[World, February 5, 1994]
During my college years I lived on "Olympia Hill," a site less heavenly than its name suggests. Our southern city had once been host to a booming textile industry, and a hundred years ago a ramshackle collection of unheated wooden houses for employees had been thrown together beyond the railroad tracks. By the time I arrived, Olympia Hill had developed a mixed population: what my grandmother contemptuously referred to as "po’ buckra" (i.e., "white trash") and hippies from the college.
If I had not had such neighbors, I would not have spent Sunday evenings on the sagging front porch pondering the desirablility of religious faith. Down the street there was a small white clapboard structure, with a sign reading "Pentecostal Holiness." On Sunday evenings the little church would fairly rock with shouts and singing, raising dust in the pink twilight air. The exuberance of the congregation’s voices moved me, sometimes, to longing tears.
How lovely it would be to believe in something, I thought. Not to believe in Jesus necessarily; that myth was just a bit too much, and so sexist. But religious belief was such an obvious good: it gave meaning to life, banishing the Existential Nausea which afflicted me and so many other sophomores. Religion gave a community, a place to call home. It gave order and discipline, which I had to admit made for a more civilized society. Religious people were good neighbors.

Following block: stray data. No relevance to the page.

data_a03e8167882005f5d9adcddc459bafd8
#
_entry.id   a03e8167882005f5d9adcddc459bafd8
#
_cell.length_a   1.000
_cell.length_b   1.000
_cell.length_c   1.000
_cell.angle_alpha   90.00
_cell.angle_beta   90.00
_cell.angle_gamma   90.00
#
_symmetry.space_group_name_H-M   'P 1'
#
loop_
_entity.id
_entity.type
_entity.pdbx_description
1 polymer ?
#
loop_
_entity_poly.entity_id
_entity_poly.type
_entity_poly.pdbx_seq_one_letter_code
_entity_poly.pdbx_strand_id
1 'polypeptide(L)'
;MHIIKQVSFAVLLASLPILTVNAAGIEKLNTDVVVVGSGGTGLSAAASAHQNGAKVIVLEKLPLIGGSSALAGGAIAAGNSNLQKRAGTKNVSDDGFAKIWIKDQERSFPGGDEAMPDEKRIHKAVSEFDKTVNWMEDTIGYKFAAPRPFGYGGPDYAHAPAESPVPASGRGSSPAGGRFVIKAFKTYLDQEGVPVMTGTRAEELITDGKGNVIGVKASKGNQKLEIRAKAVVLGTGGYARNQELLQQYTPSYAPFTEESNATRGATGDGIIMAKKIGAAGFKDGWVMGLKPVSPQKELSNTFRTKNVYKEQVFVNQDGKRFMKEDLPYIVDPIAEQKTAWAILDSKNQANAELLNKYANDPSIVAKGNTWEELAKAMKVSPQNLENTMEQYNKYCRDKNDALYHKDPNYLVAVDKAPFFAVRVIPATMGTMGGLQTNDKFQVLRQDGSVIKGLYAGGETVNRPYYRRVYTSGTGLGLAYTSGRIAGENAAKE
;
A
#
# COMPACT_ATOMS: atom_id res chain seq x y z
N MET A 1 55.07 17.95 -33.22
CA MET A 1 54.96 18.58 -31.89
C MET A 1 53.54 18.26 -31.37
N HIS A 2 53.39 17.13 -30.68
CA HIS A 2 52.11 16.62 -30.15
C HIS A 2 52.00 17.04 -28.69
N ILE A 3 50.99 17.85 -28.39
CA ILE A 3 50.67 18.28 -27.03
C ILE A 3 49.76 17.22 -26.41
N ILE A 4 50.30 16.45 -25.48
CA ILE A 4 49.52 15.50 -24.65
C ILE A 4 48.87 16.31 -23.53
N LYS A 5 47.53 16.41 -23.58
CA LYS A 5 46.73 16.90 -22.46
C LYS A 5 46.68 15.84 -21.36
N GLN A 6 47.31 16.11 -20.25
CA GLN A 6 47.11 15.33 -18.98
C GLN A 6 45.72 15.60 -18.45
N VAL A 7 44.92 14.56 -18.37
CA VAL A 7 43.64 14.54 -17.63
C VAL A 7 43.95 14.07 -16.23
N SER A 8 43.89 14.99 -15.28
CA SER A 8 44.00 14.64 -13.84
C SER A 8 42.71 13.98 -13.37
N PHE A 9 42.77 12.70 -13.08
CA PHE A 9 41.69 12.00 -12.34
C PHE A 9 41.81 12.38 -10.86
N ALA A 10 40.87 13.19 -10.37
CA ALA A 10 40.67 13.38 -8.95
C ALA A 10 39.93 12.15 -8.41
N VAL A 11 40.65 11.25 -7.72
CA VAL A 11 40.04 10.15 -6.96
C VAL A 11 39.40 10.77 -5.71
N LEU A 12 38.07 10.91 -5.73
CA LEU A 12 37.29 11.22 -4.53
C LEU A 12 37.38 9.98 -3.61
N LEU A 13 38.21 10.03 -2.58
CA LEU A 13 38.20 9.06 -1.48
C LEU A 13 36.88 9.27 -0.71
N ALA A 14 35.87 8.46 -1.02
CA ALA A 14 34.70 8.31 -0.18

But such faith was impossible for me. I knew that God was an illusion, and I could never go back to the childlike simplicity my neighbors had innocently preserved. So I continued to treat my Existential Nausea with various forms of Existential Alka-Seltzer (not noted for its effectiveness), until the day that the Holy Spirit snuck up behind me and hit me with a two-by-four.
I have been reminded of these front-porch meditations by a similar theme recurring in contemporary intellectual circles. Secular America is beginning to recognize that there has been much damage caused by eliminating religion from public discourse, creating what the Rev. Richard John Neuhaus calls the naked public square. Where there is no civilizing influence of religious faith, civilization disintegrates. We need a return to the kinds of values that faith imparts, many commentators cry.
The Presidential couple have themselves championed this return to values. Michael Lerner, whose fashionable journal Tikkun is a showcase for what he terms the "Politics of Meaning," is one of Hillary Clinton’s heroes; it is recounted that she rushed up to Lerner at a gathering, exclaiming, "Am I your mouthpiece, or what?!" Stephen L. Carter’s respected new book, The Culture of Disbelief, details how religious values have been excluded from contemporary culture, to general detriment. Bill Clinton took the book along on vacation last summer, waving it enthusiastically at reporters and exhorting them to read it.
Bill Bennett expounds the social benefits of religious faith with typical clarity in The Book of Virtues. Faith brings "discipline and power and meaning"; it "is a potent force in human experience" and "binds people together." Without faith, a person has no moral compass, but "the world’s major religions provide time-tested anchors for drifters." Bennett reassures his theologically-diverse readership that "there is nothing distinctively Christian…in recognizing that religious faith adds a significant dimension to the moral life of humanity world-wide."